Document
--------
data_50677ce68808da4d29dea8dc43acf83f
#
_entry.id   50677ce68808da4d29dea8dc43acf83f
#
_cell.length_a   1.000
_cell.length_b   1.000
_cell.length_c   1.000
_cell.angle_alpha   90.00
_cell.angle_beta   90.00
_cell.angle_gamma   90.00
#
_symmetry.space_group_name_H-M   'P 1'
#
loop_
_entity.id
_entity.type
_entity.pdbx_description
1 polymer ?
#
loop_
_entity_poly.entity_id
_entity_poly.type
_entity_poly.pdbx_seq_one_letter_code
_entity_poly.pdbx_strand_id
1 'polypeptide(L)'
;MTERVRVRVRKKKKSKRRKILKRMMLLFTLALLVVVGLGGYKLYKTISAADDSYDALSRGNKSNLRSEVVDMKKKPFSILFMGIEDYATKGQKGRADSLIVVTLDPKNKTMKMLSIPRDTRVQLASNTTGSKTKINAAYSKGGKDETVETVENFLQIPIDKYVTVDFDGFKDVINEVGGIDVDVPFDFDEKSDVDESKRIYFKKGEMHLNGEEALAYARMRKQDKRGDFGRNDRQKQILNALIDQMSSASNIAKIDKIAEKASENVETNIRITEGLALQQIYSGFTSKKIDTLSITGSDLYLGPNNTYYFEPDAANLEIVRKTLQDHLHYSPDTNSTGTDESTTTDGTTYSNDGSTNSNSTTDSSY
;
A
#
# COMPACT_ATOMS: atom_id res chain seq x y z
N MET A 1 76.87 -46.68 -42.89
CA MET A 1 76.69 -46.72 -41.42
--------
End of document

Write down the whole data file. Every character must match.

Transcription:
data_50677ce68808da4d29dea8dc43acf83f
#
_entry.id   50677ce68808da4d29dea8dc43acf83f
#
_cell.length_a   1.000
_cell.length_b   1.000
_cell.length_c   1.000
_cell.angle_alpha   90.00
_cell.angle_beta   90.00
_cell.angle_gamma   90.00
#
_symmetry.space_group_name_H-M   'P 1'
#
loop_
_entity.id
_entity.type
_entity.pdbx_description
1 polymer ?
#
loop_
_entity_poly.entity_id
_entity_poly.type
_entity_poly.pdbx_seq_one_letter_code
_entity_poly.pdbx_strand_id
1 'polypeptide(L)'
;MTERVRVRVRKKKKSKRRKILKRMMLLFTLALLVVVGLGGYKLYKTISAADDSYDALSRGNKSNLRSEVVDMKKKPFSILFMGIEDYATKGQKGRADSLIVVTLDPKNKTMKMLSIPRDTRVQLASNTTGSKTKINAAYSKGGKDETVETVENFLQIPIDKYVTVDFDGFKDVINEVGGIDVDVPFDFDEKSDVDESKRIYFKKGEMHLNGEEALAYARMRKQDKRGDFGRNDRQKQILNALIDQMSSASNIAKIDKIAEKASENVETNIRITEGLALQQIYSGFTSKKIDTLSITGSDLYLGPNNTYYFEPDAANLEIVRKTLQDHLHYSPDTNSTGTDESTTTDGTTYSNDGSTNSNSTTDSSY
;
A
#
# COMPACT_ATOMS: atom_id res chain seq x y z
N MET A 1 76.87 -46.68 -42.89
CA MET A 1 76.69 -46.72 -41.42